• See "How to Answer" and Explaining entirely code-based answers". While this might be technically correct, it doesn't explain why it solves the problem or should be the selected answer. We should educate along with helping solve the problem. Commented Nov 28, 2022 at 19:39
  • 1
    Please don't post code-only answers. The main audience, future readers, will be grateful to see explained why this answers the question instead of having to infer it from the code. Also, since this is an old question, please explain how it complements all other answers. Commented Nov 28, 2022 at 20:03
  • @Tin Man - Um, this is the perfect example of why a code only answer is acceptable... No explanation is needed.
    – Joey Novak
    Commented Aug 9, 2023 at 17:18
  • This works perfectly for me, simple solution, just add this to your .css file
    – Rich S
    Commented Jul 12 at 11:18

Here's what worked for me to prevent lastpass from filling a razor @Html.EditorFor box in Chrome:

Click the active LastPass icon in your toolbar, then go to Account Options > Extension Preferences.

On this screen check "Don't overwrite fields that are already filled" (at the bottom)

Next, click "advanced" on the left.

On this screen check "Respect AutoComplete=off: allow websites to disable Autofill".

I did not need to do anything special in my ASP cshtml form but I did have a default value in the form for the @Html.EditorFor box.

I hope this helps and works for someone. I could not find any Razor-specific help on this problem on the web so I thought I'd add this since I figured it out with the help of above link and contributions.


Update 2023

While the autocomplete="no-lastpass" attribute has been suggested as a workaround in some cases, it is not guaranteed to work with all versions of LastPass or other autofill tools. Not in my case at least!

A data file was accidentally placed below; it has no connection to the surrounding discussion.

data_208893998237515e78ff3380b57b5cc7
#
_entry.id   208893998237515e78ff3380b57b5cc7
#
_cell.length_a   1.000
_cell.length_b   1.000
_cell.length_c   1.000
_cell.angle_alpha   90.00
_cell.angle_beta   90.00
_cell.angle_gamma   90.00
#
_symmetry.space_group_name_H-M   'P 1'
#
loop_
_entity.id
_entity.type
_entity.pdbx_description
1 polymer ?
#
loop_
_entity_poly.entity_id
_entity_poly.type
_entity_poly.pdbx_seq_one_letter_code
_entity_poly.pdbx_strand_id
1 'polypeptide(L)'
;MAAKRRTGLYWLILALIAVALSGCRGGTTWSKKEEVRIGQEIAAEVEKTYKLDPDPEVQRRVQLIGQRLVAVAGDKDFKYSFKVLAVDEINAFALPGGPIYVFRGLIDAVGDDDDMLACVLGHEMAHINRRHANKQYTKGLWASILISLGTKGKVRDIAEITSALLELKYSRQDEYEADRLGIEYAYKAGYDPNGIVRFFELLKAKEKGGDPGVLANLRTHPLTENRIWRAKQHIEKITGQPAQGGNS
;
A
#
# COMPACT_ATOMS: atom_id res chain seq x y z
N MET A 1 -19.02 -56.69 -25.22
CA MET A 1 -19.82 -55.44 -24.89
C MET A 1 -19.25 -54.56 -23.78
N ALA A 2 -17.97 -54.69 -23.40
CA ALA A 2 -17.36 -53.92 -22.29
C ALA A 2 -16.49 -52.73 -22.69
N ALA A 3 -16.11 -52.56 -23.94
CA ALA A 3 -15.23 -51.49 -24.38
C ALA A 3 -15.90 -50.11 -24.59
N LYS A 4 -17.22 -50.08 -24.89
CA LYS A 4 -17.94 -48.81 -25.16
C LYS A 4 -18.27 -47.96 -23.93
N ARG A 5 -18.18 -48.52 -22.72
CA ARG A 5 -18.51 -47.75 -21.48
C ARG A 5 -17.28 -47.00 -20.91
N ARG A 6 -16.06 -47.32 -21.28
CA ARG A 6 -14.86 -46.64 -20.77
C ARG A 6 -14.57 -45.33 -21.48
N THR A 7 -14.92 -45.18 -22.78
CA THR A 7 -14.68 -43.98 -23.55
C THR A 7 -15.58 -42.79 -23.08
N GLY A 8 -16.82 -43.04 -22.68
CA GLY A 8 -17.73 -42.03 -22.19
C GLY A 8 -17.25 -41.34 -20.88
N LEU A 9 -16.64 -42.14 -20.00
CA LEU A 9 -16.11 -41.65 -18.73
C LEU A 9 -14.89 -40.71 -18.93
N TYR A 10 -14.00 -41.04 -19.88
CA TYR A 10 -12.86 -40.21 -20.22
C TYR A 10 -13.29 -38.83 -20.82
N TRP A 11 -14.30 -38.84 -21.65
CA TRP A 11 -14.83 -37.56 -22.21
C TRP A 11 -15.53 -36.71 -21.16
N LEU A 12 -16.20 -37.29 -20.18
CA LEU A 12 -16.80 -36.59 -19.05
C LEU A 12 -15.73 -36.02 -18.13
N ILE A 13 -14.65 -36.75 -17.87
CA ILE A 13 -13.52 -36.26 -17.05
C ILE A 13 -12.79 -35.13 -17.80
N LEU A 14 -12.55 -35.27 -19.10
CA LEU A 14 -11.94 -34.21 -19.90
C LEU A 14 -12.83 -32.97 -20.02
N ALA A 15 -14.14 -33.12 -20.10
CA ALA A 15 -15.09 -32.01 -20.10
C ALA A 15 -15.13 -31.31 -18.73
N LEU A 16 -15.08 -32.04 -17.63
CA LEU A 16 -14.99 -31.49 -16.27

To disable LastPass autofill for certain fields, you can try using the readonly attribute and a bit of JavaScript to prevent the field from being editable.

<input type="text" readonly onfocus="this.removeAttribute('readonly');" onblur="this.setAttribute('readonly', true);" />

The readonly attribute is initially set on the input field, when the field receives focus, the readonly attribute is removed, allowing the user to enter data. Once the field loses focus, the readonly attribute is set again, disabling further editing.

This approach stopped LastPass from triggering autofill on specific fields.

  • Going to do some more testing but I think this is working for me. Also did Danail's addition above. I'll try anything! Oh, Lastpass...
    – Mike
    Commented May 25, 2023 at 21:38
  • @Mike I find the js way more readable and elegant in many ways :)) I don't even understand what those css are needed for.
    – Stavros
    Commented Aug 24, 2023 at 12:40

None of the options here (autocomplete, data-lpignore etc.) prevented LastPass from auto-filling my form fields unfortunately. I took a more sledge-hammer approach to the problem and asynchronously set the input name attributes via JavaScript instead. The following jQuery-dependent function (invoked from the form's onsubmit event handler) did the trick:

function setInputNames() {
    $('#myForm input').each(function(idx, el) {
        el = $(el);
        if (el.attr('tmp-name')) {
            el.attr('name', el.attr('tmp-name'));


In the form, I simply used tmp-name attributes in place of the equivalent name attributes. Example:

<form id="myForm" method="post" action="/someUrl">
    <input name="username" type="text">
    <input tmp-name="password" type="password">

Update 2019-03-20

I still ran into difficulties with the above on account of AngularJS depending upon form fields having name attributes in order for ngMessages to correctly present field validation error messages.

Ultimately, the only solution I could find to prevent LastPass filling password fields on my Password Change form was to:

  1. Avoid using input[type=password]entirely, AND